Thursday 18 July 2013

Movie Review: The Longest Day (1962)

An epic recreation of the Allied invasion of the Normandy beaches on June 6 1944, The Longest Day is a remarkable achievement. With an emphasis on historical accuracy and storytelling from all vantage points, the film is a worthy salute to one of history's pivotal days.

Allied troops are massed in England, awaiting a break in the weather and orders to launch the largest seaborne invasion in human history. When General Eisenhower is finally advised of a limited break in the stormy weather, he green lights D-Day.

Lieutenant Colonel Benjamin Vandervoort (John Wayne) leads a parachute battalion dropped behind enemy lines to capture the strategic town of Sainte-Mère-Église. Brigadier General Norman Cota (Robert Mitchum) is part of the assault on the heavily defended Omaha beach. Army Rangers are tasked with scaling the imposing cliffs at Pointe du Hoc to silence German artillery guns, while the French Resistance swings into action disrupting rail and communication lines. A British glider unit commanded by Major Howard (Richard Todd) is entrusted with seizing and holding the Pegasus Bridge over the river Orne. French Free Forces attack the town of Ouistreham. Brigadier General Theodore Roosevelt Jr. (Henry Fonda), son of the former President, goes to extraordinary lengths to join the first wave of his men as they land on Utah beach.

The Germans are caught by surprise. With Hitler sleeping and many officers occupied with a war games exercise, the remaining commanders are unsure whether the Normandy action is a distraction from the real assault anticipated at Calais. Panzer tank reinforcements, on standby specifically to repel an Allied invasion, are under Hitler's personal command and therefore not mobilized in time. A grand total of two fighter planes are mustered to strafe the beaches. Other than Omaha, where the defenders put up stout resistance, the initial German defence is fragmented and uncoordinated, allowing the Allies to establish crucial beachheads and push inland.

Producer Darryl F. Zanuck acquired the rights to the 1959 book by Cornelius Ryan and proceeded to assemble a grand, docudrama-style movie to capture the events of the day. From the lowliest foot soldiers to the most senior generals on both sides of the English Channel, The Longest Day enjoys an impressive scope. The English, Americans, Germans, Free French and French Resistance are all given their due, and with the nationals of each country speaking their native language, the invasion unfolds with equal intensity and realism from multiple perspectives. And despite the strategic scope, enough time is invested in humanizing several characters, as a reminder of the real men who fought on that fateful day.

Soldiers itch for the battle to commence then die on the beaches, commanders agonize over battle outcomes, the fog of war obscures the facts, decisions are made based on fragments of information, leaders emerge, and the course of history is forever altered. Throughout, The Longest Day emphasizes the chaos that disrupts the best laid plans. The paratroopers assaulting Sainte-Mère-Église are scattered all over the countryside, resulting in a messy liberation. The Rangers risking everything in the brutal climb under enemy fire at Pointe du Hoc find a nasty surprise at the top. The landing at Omaha beach is a blood bath, the Allied barrage to soften the German defences proving hopelessly ineffective. And the first wave at Utah find themselves on the wrong beach.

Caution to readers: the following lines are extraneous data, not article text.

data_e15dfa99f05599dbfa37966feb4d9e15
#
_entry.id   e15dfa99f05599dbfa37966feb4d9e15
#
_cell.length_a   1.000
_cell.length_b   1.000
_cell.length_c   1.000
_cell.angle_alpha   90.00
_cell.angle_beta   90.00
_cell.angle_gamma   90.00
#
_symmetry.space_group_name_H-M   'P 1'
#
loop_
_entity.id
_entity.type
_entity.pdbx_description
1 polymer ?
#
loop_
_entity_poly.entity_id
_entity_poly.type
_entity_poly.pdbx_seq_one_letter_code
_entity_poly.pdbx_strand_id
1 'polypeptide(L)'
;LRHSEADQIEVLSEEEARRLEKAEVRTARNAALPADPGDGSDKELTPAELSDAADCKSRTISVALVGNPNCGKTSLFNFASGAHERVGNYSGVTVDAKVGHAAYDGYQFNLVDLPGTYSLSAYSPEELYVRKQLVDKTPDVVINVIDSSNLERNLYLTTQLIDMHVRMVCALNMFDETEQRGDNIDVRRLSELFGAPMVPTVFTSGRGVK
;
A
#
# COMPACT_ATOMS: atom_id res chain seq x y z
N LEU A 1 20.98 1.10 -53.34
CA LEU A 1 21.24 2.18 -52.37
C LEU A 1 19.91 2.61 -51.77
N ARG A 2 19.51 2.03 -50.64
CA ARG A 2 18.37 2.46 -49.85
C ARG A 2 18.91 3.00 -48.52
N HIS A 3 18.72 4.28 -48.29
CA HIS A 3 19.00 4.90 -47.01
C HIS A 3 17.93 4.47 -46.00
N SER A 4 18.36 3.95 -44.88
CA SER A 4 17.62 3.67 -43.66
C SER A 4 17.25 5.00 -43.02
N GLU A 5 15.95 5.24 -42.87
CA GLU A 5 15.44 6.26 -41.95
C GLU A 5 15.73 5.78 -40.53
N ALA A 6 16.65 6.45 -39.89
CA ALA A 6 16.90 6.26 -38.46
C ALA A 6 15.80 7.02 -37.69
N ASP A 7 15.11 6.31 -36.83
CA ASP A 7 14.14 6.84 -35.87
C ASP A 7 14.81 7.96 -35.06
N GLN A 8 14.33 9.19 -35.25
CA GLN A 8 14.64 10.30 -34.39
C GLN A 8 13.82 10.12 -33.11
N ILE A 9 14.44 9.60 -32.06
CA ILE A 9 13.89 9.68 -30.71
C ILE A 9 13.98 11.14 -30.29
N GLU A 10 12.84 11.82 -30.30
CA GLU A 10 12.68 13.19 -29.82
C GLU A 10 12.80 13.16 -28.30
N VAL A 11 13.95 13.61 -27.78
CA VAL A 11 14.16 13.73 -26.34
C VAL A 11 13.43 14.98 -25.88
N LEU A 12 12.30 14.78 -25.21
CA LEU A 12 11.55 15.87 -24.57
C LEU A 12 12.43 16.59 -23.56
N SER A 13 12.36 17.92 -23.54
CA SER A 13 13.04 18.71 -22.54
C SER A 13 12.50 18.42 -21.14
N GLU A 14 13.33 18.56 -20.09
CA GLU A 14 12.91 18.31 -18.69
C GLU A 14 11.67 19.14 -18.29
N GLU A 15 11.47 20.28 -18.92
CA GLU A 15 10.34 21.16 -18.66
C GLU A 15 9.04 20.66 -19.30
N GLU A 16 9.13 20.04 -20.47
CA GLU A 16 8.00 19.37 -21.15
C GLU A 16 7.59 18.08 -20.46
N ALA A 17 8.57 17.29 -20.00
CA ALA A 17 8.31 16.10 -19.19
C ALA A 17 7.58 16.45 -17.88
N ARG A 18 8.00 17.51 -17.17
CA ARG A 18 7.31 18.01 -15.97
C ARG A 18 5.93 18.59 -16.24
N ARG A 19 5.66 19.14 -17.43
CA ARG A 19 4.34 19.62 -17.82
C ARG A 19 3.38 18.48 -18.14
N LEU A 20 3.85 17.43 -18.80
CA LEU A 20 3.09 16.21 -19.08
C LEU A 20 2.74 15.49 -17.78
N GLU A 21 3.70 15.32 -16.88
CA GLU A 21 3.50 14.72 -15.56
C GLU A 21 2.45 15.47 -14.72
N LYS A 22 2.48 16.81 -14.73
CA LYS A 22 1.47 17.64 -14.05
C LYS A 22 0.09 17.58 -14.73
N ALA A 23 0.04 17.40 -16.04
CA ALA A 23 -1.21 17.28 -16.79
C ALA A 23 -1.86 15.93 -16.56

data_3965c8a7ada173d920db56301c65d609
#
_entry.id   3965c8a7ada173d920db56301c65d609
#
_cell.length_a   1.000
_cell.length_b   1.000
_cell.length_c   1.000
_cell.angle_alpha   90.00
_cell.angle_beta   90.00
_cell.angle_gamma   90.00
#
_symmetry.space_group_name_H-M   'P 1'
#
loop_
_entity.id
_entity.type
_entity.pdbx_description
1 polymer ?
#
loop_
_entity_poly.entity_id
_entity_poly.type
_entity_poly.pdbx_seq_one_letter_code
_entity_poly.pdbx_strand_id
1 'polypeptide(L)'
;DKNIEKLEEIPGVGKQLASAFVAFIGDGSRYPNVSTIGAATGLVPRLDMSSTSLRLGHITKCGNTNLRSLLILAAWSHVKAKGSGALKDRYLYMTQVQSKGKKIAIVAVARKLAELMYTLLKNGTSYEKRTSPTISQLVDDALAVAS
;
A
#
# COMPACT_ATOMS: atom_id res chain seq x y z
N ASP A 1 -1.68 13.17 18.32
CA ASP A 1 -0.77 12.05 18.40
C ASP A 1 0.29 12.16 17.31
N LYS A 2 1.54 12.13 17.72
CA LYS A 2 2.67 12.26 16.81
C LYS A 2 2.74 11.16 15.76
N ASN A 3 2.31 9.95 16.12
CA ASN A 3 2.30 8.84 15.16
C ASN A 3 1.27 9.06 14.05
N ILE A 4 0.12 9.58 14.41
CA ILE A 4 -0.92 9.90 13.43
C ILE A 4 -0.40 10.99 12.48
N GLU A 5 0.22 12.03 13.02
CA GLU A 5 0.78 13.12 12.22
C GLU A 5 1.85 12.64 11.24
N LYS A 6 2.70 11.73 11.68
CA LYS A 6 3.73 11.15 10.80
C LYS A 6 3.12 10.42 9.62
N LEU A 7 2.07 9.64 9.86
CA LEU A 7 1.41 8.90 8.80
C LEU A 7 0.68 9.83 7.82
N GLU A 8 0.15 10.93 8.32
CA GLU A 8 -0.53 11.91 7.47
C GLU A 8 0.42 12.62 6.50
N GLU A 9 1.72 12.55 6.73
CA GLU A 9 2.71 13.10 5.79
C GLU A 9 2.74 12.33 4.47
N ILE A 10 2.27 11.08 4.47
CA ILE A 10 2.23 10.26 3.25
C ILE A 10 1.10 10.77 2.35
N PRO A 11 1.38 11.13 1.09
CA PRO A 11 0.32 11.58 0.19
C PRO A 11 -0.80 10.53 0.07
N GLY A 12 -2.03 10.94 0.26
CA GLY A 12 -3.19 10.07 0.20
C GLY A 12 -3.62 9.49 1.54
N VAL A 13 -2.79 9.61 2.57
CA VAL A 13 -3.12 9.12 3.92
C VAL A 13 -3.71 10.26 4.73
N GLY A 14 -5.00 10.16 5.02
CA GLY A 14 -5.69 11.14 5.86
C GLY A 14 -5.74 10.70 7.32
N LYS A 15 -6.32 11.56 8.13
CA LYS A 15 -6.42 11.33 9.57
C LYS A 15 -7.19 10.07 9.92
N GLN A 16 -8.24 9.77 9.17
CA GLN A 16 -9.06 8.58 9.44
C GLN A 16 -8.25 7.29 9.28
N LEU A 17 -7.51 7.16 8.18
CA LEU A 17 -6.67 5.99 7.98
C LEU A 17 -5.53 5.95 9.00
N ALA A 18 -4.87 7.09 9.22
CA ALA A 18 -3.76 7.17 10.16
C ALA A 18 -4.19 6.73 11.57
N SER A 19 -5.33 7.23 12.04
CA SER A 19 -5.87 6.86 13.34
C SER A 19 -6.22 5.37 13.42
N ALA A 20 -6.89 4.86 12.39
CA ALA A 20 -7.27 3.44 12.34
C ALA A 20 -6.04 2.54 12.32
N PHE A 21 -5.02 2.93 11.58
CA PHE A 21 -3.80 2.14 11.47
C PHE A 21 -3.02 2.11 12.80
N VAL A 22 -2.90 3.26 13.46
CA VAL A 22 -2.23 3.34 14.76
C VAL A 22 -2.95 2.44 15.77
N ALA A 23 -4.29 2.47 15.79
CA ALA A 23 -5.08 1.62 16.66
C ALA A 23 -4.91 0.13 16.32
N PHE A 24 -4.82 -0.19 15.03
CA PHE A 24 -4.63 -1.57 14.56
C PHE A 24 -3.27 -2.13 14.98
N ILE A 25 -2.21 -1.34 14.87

And the chaos of indecision and uncertainty also grips the Germans, who seem to reach every wrong conclusion, flummoxed by surprise enemy action at an unexpected location in adverse weather, the Allied war of misinformation also helping to cause confusion in the German ranks.

The first of the movie's three hours is dedicated to battle preparations, introducing the state of readiness, key characters, and the emotions and apprehension on both sides. Once the shooting starts, The Longest Day delivers two hours of gripping war action, switching between the various intense battles while checking in frequently with the strategists on both sides as they try to monitor and control the events of the day.

Ken Annakin, Andrew Marton, and Bernhard Wicki shared directing duties, filming in black and white and capturing several intense battle scenes. The editing maintains coherence despite the frenzy of combat, and Annakin delivers an absolute master stroke in recreating the Ouistreham battle: the sweeping opening aerial shot of the Free French advance, a long, continuous take of the attackers swarming the waterfront under fire and crossing a bridge towards German lines, is a masterpiece of choreography and a profoundly elegant view of the horrors of war.

Almost every role is occupied by a star or a well-known name, or names soon to be well known, the likes of Robert Ryan, Sean Connery, Richard Burton, Robert Wagner, George Segal, Rod Steiger, Gert Frobe, Curd Jurgens and Wolfgang Preiss bringing the battle to life. John Wayne gets the most prominent role, but Robert Mitchum is the most memorable, his leadership and calmness under pressure at Omaha beach finally pulling the soldiers together to break through the German defences.

June 6, 1944 deserved the grandest of film treatments, and The Longest Day is a graciously monumental chronicle of a historical milestone.

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